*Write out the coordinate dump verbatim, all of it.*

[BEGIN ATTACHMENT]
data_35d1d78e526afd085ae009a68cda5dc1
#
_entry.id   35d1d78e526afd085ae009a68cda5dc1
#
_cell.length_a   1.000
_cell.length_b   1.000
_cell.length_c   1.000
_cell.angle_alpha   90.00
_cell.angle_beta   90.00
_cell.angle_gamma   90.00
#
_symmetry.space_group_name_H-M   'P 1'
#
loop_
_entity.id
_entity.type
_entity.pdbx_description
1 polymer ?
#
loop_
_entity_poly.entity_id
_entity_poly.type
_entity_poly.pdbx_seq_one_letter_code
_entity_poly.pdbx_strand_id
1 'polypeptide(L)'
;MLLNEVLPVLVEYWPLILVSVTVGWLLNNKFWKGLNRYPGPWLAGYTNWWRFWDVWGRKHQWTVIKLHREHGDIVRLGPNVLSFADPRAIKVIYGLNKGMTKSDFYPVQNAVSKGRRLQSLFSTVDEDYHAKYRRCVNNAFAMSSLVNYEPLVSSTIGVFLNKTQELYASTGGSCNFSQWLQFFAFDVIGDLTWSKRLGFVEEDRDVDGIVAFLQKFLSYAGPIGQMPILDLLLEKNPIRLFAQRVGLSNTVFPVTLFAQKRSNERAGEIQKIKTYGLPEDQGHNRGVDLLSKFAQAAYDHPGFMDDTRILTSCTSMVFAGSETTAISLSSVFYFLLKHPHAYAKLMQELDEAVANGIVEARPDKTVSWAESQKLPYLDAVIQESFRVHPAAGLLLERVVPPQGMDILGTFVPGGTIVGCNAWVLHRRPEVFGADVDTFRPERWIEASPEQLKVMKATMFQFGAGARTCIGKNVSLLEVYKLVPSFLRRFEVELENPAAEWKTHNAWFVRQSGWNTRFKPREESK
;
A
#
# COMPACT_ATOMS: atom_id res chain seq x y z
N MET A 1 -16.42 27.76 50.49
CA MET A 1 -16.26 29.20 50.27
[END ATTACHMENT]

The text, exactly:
data_35d1d78e526afd085ae009a68cda5dc1
#
_entry.id   35d1d78e526afd085ae009a68cda5dc1
#
_cell.length_a   1.000
_cell.length_b   1.000
_cell.length_c   1.000
_cell.angle_alpha   90.00
_cell.angle_beta   90.00
_cell.angle_gamma   90.00
#
_symmetry.space_group_name_H-M   'P 1'
#
loop_
_entity.id
_entity.type
_entity.pdbx_description
1 polymer ?
#
loop_
_entity_poly.entity_id
_entity_poly.type
_entity_poly.pdbx_seq_one_letter_code
_entity_poly.pdbx_strand_id
1 'polypeptide(L)'
;MLLNEVLPVLVEYWPLILVSVTVGWLLNNKFWKGLNRYPGPWLAGYTNWWRFWDVWGRKHQWTVIKLHREHGDIVRLGPNVLSFADPRAIKVIYGLNKGMTKSDFYPVQNAVSKGRRLQSLFSTVDEDYHAKYRRCVNNAFAMSSLVNYEPLVSSTIGVFLNKTQELYASTGGSCNFSQWLQFFAFDVIGDLTWSKRLGFVEEDRDVDGIVAFLQKFLSYAGPIGQMPILDLLLEKNPIRLFAQRVGLSNTVFPVTLFAQKRSNERAGEIQKIKTYGLPEDQGHNRGVDLLSKFAQAAYDHPGFMDDTRILTSCTSMVFAGSETTAISLSSVFYFLLKHPHAYAKLMQELDEAVANGIVEARPDKTVSWAESQKLPYLDAVIQESFRVHPAAGLLLERVVPPQGMDILGTFVPGGTIVGCNAWVLHRRPEVFGADVDTFRPERWIEASPEQLKVMKATMFQFGAGARTCIGKNVSLLEVYKLVPSFLRRFEVELENPAAEWKTHNAWFVRQSGWNTRFKPREESK
;
A
#
# COMPACT_ATOMS: atom_id res chain seq x y z
N MET A 1 -16.42 27.76 50.49
CA MET A 1 -16.26 29.20 50.27